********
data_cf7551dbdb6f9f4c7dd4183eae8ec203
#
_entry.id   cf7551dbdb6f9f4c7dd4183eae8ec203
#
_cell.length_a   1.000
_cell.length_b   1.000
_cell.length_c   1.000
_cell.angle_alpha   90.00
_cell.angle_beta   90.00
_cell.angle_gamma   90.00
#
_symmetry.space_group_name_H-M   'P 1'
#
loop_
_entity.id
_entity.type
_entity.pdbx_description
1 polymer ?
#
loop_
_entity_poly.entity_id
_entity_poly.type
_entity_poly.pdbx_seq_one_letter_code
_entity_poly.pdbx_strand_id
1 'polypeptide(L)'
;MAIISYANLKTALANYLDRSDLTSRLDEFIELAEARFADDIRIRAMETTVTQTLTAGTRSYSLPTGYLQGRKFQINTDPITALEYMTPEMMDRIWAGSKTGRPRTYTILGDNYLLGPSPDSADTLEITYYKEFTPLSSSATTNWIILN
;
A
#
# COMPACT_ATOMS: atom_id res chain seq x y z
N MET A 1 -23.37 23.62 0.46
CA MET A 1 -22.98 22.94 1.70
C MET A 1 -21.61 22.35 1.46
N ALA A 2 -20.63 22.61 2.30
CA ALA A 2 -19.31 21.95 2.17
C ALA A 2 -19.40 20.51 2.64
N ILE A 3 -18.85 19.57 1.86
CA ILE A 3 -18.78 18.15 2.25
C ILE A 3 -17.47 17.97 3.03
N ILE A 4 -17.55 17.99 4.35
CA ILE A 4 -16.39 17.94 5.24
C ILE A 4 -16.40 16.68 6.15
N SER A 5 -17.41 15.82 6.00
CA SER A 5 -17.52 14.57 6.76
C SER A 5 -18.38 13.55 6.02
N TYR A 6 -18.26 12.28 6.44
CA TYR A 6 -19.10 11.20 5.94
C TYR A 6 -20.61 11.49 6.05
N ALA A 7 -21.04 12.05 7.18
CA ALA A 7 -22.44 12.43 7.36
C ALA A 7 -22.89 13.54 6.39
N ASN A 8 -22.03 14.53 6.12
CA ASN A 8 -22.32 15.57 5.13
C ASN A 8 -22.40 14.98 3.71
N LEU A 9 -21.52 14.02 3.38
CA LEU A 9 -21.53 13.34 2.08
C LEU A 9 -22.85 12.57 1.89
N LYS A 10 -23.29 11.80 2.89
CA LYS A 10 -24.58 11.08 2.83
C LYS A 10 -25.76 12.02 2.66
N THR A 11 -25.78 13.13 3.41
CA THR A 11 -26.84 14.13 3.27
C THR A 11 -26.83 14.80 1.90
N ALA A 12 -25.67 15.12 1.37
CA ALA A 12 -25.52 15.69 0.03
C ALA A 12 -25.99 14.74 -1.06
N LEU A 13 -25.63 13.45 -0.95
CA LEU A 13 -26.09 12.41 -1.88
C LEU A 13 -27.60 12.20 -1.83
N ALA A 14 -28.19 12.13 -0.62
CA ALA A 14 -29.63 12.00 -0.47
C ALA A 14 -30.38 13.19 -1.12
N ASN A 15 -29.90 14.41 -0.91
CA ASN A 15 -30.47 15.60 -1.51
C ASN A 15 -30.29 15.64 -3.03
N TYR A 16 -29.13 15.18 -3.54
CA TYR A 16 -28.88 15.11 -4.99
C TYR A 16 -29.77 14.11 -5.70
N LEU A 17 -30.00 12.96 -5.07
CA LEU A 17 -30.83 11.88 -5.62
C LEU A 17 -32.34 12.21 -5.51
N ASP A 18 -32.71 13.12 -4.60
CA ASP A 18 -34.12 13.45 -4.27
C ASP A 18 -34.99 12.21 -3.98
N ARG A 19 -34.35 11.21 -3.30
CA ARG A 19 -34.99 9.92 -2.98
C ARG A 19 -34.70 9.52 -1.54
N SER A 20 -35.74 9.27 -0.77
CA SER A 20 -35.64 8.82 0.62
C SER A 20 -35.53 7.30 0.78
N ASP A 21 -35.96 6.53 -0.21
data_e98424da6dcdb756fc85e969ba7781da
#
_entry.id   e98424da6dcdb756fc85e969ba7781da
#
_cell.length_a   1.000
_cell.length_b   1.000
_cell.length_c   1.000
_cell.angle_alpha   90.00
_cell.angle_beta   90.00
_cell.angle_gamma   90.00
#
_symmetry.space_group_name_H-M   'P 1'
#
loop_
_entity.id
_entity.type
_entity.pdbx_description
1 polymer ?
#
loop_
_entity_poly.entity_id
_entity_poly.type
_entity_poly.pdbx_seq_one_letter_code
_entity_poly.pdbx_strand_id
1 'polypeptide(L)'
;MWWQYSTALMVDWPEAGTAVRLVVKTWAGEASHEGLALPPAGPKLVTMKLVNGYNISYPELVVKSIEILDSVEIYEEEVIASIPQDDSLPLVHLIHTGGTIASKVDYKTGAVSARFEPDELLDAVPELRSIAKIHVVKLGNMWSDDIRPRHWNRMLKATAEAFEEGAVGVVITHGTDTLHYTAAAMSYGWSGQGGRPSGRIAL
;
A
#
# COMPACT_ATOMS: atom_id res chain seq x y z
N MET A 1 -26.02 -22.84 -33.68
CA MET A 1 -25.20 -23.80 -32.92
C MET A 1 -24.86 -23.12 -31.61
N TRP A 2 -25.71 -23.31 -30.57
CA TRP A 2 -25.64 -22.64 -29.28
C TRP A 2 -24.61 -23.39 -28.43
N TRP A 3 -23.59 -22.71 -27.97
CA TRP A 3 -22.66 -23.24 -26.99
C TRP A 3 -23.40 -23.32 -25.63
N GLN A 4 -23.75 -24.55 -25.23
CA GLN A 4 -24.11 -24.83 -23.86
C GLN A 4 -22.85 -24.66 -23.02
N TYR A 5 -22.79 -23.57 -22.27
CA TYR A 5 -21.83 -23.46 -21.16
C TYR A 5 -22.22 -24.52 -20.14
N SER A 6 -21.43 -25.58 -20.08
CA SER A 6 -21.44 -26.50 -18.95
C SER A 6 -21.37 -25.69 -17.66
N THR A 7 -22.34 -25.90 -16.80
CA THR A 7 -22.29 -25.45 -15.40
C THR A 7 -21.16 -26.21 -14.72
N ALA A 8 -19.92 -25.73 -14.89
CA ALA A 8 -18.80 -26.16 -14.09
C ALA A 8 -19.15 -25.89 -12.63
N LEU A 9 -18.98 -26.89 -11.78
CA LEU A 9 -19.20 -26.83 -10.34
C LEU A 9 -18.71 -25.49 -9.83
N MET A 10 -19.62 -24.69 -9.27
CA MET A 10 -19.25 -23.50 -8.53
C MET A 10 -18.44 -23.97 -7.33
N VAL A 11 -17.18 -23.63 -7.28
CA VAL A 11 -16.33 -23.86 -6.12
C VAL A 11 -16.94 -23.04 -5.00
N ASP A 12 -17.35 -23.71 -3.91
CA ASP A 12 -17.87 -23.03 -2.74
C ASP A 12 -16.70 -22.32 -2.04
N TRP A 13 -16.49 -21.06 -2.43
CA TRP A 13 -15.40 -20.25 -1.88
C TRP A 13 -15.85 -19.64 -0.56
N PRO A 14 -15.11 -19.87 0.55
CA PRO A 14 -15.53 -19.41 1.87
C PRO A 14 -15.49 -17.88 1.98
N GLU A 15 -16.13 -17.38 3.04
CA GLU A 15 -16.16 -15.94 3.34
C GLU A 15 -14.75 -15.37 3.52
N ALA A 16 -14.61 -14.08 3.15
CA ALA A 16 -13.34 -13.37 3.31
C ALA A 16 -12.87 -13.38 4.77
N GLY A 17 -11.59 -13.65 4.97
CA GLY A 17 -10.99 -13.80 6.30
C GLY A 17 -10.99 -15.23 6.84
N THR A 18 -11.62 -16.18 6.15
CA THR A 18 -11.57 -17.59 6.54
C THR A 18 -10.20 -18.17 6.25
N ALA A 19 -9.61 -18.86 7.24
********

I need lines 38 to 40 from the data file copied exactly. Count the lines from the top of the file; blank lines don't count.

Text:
CA ILE A 3 -18.78 18.15 2.25
C ILE A 3 -17.47 17.97 3.03
N ILE A 4 -17.55 17.99 4.35